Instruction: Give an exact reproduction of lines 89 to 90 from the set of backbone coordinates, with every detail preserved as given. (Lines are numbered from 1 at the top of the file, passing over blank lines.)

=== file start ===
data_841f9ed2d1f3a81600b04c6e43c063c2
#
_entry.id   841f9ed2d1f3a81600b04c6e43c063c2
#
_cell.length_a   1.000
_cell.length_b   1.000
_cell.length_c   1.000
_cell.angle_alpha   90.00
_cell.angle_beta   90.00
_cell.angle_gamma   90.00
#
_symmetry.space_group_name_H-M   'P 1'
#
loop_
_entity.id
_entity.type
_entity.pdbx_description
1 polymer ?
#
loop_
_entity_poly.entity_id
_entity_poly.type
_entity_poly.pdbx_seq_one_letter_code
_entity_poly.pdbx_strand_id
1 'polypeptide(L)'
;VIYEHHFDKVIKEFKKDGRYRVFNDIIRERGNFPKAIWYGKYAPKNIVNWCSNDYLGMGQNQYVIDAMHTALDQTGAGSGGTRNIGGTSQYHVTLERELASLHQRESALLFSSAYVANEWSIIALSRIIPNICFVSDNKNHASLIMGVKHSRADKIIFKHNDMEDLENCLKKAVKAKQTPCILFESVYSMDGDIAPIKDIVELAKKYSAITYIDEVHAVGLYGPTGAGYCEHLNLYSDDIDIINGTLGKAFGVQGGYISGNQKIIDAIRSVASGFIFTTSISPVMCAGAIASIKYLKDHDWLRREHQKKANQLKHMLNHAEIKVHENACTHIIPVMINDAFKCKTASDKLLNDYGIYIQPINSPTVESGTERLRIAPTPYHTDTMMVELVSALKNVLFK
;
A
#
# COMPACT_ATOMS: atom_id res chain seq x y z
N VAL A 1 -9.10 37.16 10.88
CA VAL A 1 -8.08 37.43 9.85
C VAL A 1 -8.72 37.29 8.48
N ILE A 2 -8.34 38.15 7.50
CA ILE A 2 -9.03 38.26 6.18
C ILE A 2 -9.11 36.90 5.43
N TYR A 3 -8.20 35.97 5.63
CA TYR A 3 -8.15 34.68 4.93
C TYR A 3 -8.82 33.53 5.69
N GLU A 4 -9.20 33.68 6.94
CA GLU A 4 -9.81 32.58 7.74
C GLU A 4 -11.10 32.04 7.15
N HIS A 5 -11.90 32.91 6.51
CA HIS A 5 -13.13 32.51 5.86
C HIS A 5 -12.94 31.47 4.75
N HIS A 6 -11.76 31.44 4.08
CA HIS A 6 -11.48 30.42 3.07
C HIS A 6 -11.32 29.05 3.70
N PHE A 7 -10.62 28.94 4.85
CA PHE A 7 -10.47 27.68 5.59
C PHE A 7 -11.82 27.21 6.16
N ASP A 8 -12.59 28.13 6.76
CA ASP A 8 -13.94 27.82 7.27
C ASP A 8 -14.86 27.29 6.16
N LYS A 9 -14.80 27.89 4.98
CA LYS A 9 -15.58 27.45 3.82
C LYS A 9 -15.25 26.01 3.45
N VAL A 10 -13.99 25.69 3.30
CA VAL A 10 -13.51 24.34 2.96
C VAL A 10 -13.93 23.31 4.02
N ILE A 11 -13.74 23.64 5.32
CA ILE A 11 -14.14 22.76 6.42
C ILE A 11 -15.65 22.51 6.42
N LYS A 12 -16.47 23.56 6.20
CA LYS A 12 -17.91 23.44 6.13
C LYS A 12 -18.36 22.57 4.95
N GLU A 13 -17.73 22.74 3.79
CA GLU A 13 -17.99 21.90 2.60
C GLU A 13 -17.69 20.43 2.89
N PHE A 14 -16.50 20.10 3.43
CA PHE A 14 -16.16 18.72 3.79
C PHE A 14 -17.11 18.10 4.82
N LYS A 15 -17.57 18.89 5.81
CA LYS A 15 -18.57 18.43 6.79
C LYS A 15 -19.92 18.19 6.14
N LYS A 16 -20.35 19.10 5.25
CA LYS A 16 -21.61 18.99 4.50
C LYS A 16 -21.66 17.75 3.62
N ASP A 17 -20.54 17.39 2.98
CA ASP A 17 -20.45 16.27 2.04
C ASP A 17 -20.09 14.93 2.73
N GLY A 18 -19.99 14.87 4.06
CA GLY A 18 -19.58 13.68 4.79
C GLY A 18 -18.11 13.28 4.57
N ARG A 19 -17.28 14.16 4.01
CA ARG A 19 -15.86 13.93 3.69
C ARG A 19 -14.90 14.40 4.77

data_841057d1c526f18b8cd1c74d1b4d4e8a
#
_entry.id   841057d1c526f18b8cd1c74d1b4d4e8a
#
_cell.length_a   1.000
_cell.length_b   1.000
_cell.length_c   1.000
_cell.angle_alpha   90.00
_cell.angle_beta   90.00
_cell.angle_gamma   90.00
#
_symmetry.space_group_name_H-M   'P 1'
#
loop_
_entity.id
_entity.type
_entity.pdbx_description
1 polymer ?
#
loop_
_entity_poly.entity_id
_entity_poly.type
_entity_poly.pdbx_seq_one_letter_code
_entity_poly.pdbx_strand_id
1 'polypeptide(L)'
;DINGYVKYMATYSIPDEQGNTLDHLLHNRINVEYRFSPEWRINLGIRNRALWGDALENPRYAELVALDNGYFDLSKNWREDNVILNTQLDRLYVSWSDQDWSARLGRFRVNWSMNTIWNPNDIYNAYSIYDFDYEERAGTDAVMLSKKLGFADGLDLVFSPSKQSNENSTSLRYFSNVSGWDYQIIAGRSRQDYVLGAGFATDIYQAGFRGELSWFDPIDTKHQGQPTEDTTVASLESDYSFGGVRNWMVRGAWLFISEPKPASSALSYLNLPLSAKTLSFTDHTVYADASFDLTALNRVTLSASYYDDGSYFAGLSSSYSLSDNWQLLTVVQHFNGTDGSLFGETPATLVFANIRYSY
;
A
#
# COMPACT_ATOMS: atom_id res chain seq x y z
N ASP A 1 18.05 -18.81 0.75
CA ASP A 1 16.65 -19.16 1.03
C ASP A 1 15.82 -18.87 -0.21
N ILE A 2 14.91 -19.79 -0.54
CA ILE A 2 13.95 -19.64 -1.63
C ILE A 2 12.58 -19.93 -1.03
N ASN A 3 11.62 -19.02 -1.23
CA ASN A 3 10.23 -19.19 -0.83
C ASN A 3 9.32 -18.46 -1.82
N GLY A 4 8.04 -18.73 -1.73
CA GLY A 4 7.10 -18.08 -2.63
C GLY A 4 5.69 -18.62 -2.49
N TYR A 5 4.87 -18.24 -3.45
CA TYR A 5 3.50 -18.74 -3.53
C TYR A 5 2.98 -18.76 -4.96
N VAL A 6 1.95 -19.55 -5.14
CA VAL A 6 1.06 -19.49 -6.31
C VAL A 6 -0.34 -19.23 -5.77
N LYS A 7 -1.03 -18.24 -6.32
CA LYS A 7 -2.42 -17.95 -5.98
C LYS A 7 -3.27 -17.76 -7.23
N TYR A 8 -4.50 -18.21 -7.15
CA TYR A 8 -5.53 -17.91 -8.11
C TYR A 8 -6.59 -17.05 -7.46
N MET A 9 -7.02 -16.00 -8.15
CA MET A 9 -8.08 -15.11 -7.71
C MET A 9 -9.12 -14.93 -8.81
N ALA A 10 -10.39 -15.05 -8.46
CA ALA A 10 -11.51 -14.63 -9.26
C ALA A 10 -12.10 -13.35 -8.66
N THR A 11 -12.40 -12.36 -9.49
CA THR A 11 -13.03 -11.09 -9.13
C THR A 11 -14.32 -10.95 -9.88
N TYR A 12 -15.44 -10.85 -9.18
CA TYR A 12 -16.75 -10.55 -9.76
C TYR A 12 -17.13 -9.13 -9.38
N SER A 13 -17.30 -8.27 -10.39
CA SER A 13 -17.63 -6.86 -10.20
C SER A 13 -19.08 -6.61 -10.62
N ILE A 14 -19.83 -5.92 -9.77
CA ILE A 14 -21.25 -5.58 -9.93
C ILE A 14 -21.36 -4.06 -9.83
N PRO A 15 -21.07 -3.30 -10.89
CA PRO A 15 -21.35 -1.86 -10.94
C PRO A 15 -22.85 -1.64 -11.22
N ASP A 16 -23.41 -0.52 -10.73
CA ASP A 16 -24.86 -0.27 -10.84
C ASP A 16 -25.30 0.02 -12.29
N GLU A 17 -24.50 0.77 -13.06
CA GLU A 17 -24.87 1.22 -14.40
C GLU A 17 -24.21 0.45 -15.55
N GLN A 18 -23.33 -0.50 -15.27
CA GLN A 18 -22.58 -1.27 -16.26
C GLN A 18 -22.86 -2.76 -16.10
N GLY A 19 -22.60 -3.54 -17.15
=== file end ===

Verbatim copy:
#
_entry.id   841057d1c526f18b8cd1c74d1b4d4e8a